Networks can emerge either vertically (with customers and suppliers, often, large firms) or horizontally [with similar other MMSMEs, MSME promotion agencies or Higher Education Institutions (particularly engineering institutions)] or both. Such networks, as observed by empirical researchers, help them to get ‘better access’ to markets (domestic and/or international), inputs, finance, technical assistance or technology, and at times, training of human resources. Together, they prompt or encourage MMSMEs to undertake Technological Innovations (TI), among others.
Innovations (especially, TI), either incremental (in the form of improved products/processes as required by MMSMEs’ customers) or radical (in the form of new products/processes) help to achieve a reduction in costs, improvements in quality, and penetration of new markets. As an outcome, innovated products account for an increasingly larger share of total sales and sales growth, leading to firm growth with more employment, investment, and revenue. There is ample empirical evidence to show that innovative MMSMEs often enter the international market through exports. Thus, innovation facilitates internationalization.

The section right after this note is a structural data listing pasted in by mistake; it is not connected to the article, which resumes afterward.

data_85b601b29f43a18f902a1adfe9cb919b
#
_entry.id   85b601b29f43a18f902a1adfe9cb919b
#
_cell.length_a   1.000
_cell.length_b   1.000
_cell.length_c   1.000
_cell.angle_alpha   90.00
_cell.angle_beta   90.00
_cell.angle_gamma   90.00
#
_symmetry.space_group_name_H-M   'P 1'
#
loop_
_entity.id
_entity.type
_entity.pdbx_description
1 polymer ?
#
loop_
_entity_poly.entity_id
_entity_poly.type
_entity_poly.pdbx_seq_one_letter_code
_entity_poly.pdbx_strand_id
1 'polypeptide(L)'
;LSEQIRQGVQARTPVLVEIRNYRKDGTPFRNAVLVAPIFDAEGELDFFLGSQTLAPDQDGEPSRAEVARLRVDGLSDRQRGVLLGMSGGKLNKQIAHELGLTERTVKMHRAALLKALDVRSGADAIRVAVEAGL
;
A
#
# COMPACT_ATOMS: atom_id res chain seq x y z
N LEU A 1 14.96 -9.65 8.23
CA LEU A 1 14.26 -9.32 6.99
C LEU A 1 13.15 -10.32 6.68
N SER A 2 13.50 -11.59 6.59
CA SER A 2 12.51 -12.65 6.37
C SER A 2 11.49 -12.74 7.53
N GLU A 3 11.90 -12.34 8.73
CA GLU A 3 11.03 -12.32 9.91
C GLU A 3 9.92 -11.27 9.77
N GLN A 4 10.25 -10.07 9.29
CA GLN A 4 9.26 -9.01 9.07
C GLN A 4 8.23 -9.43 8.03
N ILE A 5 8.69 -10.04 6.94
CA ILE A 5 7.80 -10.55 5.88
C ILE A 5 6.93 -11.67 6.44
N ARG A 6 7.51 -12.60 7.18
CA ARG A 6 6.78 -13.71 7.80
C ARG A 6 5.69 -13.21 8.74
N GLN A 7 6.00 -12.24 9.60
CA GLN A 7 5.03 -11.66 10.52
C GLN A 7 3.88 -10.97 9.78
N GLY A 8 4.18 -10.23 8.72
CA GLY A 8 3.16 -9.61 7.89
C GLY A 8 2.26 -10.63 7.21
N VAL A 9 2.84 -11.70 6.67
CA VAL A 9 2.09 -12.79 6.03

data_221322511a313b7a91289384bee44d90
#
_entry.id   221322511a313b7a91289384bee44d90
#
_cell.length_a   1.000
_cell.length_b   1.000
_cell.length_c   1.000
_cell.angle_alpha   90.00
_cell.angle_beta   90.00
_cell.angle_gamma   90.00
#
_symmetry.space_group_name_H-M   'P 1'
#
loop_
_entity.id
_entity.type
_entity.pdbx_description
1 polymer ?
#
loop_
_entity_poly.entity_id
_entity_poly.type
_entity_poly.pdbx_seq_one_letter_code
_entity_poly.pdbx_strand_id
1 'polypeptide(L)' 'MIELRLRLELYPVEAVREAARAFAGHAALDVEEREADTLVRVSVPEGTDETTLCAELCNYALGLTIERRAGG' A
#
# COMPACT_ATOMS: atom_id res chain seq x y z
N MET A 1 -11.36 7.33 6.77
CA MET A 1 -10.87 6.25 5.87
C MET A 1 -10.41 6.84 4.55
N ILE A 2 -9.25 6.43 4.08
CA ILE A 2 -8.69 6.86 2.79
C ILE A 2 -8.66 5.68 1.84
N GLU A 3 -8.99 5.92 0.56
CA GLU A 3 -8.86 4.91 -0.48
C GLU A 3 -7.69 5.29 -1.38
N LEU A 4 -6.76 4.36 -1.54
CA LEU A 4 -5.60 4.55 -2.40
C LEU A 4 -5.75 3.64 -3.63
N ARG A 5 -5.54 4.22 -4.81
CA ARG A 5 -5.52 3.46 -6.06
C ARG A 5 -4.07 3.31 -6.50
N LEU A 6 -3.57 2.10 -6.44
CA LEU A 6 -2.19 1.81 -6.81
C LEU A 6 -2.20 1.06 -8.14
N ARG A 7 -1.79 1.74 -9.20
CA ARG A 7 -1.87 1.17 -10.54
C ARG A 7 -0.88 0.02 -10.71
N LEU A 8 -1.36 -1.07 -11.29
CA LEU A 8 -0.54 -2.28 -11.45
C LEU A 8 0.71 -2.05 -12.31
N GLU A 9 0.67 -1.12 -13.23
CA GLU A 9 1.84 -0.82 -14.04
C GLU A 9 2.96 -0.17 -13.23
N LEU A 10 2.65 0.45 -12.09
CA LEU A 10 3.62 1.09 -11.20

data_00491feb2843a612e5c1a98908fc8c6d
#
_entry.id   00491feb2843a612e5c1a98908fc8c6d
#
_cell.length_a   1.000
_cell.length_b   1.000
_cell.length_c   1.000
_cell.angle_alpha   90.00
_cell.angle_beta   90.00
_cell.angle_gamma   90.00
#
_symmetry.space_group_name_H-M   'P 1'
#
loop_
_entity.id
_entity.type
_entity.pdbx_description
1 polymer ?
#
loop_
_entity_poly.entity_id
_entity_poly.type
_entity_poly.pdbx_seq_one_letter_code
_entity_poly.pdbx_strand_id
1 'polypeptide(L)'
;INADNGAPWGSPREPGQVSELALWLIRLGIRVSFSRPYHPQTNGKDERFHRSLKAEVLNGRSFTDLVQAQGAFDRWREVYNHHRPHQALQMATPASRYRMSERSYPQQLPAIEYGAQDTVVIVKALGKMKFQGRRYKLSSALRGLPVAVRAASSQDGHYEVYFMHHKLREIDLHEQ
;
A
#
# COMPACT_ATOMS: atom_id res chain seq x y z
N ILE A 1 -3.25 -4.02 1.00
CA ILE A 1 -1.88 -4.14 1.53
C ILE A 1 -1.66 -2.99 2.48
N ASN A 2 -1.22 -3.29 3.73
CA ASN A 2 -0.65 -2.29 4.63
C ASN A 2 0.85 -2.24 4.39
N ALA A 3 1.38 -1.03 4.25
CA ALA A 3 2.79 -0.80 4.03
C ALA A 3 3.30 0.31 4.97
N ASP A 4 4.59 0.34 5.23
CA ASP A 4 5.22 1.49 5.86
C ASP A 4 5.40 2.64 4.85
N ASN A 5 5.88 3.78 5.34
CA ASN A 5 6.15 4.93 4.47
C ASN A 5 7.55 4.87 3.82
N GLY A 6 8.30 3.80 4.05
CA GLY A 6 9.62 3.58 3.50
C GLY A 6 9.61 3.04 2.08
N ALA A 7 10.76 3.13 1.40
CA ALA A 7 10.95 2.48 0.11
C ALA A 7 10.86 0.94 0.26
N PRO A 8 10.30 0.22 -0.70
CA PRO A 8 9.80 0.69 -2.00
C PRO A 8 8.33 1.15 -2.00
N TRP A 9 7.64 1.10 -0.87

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Internationalization bestows on MMSMEs multiple benefits. An innovative firm once succeeds in penetrating the threshold barriers to internationalization through its innovation, learns much more: the value of high-quality packaging, adhering to time schedules, professionalism in management, periodic training of its labour, exposure to sophisticated technology, and further needs for innovation, among others. These learning transform an “intermittent exporter” into a “continuous exporter” and a “consistent exporter” into a “more intensive exporter”. The resultant outcome will be firm growth leading to more employment, more revenue, and more foreign exchange earnings.